Posted in chef, community, openstack, opschef | Tagged: chef, docs, openstack, opschef | Leave a Comment »
Posted by mattray on October 23, 2012
I’ve decided to start cross-posting my status emails for the Chef for OpenStack project to help spread the word. The Chef for OpenStack mailing list is here, please join: http://groups.google.com/group/opscode-chef-openstack
I apologize for the lack of updates, but I come bearing lots of news. For a quick summary of the state of Chef for OpenStack, check out this deck from my presentation at the OpenStack Summit:
Speaking of the OpenStack Summit, it was quite productive despite not getting to attend enough sessions due to meetings and booth duty. Monday there was a session on “Upstreaming Chef Cookbooks”, which was essentially a meetup of folks working on Chef for OpenStack. We compared notes and there is quite a lot of work being done in the various branches maintained outside the Opscode one, I’m looking forward to merging as much of the work as possible. Tuesday I gave my general Chef for OpenStack presentation linked above and we had a “DevOps Panel” later that day where there was an engaging discussion on the various issues facing deployers of OpenStack. I’ll link up videos as they become available.
Some short-term takeaways from the Summit where that there is a tremendous amount of development effort I was unaware of and the pace is about to pick up substantially. DreamHost and AT&T have a number of patches to be merged and work has already started on Folsom by several folks. The general consensus was to move the focus to Folsom now that it’s out, the cookbooks have been tagged and the repos have all been merged back to master. The ‘essex’ branches are working and have been pushed to the Community site for direct download and are still available of course if you want to continue development.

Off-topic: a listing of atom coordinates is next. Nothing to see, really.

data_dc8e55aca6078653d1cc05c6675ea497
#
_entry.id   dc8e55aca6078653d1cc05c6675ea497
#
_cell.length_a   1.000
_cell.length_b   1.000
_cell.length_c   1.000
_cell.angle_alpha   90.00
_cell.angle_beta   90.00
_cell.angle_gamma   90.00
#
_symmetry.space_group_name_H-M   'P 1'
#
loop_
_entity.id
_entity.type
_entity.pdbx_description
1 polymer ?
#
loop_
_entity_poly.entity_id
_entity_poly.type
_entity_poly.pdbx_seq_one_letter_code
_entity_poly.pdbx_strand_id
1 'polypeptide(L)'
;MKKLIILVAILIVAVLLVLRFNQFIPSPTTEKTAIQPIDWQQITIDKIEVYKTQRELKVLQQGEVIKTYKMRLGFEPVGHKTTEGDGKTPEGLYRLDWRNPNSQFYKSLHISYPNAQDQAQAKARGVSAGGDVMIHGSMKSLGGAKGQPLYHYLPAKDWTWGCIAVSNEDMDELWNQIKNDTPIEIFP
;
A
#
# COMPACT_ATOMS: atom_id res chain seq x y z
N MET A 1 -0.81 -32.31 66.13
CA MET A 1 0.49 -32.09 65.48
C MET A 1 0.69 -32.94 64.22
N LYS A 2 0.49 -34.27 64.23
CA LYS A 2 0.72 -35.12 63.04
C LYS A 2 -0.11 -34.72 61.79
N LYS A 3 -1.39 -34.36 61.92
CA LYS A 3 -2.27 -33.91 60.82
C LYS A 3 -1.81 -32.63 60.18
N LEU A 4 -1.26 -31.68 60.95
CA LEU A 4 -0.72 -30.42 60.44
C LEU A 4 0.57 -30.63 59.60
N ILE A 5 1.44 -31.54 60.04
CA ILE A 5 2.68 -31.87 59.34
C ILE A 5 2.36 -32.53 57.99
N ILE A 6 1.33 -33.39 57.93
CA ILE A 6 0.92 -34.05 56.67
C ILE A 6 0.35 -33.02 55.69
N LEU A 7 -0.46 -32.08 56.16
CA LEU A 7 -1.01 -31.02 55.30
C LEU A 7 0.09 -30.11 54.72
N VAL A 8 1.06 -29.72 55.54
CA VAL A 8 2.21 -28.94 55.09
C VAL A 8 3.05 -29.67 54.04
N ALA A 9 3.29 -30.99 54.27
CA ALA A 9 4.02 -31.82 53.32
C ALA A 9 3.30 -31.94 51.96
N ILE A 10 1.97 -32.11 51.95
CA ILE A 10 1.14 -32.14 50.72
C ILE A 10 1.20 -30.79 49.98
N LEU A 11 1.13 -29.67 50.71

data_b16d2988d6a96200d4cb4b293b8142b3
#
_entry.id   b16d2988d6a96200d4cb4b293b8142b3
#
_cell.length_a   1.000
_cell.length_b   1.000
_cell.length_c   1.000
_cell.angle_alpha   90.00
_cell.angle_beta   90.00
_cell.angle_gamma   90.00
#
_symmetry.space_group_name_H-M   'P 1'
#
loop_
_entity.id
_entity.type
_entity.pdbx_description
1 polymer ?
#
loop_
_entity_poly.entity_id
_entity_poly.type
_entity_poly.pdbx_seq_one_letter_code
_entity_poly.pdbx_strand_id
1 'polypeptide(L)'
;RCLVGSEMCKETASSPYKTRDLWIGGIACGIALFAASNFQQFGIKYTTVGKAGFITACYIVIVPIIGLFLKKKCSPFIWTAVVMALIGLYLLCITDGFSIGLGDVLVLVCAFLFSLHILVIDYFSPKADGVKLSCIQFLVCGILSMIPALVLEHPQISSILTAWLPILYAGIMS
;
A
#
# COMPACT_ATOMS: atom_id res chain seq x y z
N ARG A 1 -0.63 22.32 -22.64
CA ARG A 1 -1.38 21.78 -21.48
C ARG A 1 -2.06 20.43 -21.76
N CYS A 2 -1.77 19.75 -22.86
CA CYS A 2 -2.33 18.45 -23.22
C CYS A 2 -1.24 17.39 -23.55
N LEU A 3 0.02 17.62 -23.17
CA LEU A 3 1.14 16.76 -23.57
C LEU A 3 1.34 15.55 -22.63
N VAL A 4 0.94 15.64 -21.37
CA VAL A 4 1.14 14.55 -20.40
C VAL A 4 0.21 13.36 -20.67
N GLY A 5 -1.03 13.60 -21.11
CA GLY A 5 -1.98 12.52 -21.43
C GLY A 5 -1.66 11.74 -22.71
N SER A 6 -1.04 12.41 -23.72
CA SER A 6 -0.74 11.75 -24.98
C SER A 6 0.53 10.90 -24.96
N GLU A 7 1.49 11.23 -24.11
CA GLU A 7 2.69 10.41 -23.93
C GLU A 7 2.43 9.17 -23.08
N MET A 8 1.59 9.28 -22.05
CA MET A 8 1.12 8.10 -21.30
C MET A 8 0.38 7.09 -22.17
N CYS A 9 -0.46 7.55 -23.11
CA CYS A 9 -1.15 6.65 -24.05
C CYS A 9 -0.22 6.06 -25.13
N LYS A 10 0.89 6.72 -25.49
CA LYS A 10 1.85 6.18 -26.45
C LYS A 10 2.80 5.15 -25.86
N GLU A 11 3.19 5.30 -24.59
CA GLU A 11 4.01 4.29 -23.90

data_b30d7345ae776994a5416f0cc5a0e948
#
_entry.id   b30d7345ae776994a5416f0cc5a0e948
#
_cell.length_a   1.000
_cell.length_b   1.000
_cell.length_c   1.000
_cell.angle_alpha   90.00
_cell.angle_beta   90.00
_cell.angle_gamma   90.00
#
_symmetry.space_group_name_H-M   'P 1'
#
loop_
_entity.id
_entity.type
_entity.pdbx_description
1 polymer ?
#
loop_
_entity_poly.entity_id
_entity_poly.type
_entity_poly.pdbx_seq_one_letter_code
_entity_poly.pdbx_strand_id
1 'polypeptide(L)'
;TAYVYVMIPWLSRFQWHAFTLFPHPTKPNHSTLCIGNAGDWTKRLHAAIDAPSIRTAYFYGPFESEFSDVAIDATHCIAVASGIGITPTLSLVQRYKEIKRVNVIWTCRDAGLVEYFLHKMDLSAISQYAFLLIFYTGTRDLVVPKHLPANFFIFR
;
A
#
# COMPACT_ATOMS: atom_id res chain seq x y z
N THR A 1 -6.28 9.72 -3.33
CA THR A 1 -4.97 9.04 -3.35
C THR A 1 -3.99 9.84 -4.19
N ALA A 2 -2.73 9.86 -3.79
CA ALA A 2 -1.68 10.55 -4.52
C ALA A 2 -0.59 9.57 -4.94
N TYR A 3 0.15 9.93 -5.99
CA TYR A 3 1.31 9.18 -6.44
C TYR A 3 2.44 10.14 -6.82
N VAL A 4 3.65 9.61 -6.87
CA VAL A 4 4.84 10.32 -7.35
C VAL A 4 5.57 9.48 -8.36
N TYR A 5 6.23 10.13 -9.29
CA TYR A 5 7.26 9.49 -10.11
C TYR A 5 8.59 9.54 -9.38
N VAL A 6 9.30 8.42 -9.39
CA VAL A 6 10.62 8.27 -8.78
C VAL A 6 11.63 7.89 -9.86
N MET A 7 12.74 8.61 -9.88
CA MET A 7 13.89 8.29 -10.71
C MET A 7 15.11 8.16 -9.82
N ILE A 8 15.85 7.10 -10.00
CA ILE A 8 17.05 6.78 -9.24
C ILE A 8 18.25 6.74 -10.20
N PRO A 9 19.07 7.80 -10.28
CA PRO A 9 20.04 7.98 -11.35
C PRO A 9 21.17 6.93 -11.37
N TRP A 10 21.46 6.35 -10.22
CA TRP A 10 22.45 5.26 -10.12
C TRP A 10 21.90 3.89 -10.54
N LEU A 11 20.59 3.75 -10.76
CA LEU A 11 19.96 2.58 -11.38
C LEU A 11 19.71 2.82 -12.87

There were so many great discussions and ideas shared, I’m really looking forward to the work ahead. I’ll try to post more frequently, so the level of engagement will continue to get better.
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Posted by mattray on November 17, 2010
I was fortunate enough to be at the OpenStack Design Summit last week in San Antonio, TX and one of the ideas that came up that I found really intriguing was the concept of a single-box easy install for OpenStack Compute (maybe Object Storage could fit on the same machine, not sure yet). To help facilitate this, we started up an OpenStack-Chef mailing list where we’ll be discussing automating installation of OpenStack Compute as well as deploying to a running Compute instance.
Hopefully we’ll free up some time to work on it soon, but while I was there I started putting together some rough specs for a machine we could use for testing and eventually using with Chef training to replace using EC2. We figured we needed enough horsepower to run 20 or so instances on the server, and shoot for around $1000 on the price. Here’s what I found on NewEgg.
So really it comes down to about $730 plus whatever storage option you go with. SSD is still expensive but might be worthwhile, but $165 for 1.1TB RAID5 isn’t too shabby and might make running Object Storage a potential option. Prices keep dropping of course, so this is probably close to being out of date already.
Posted in chef, geekery, openstack | Tagged: chef, openstack, opschef | 2 Comments »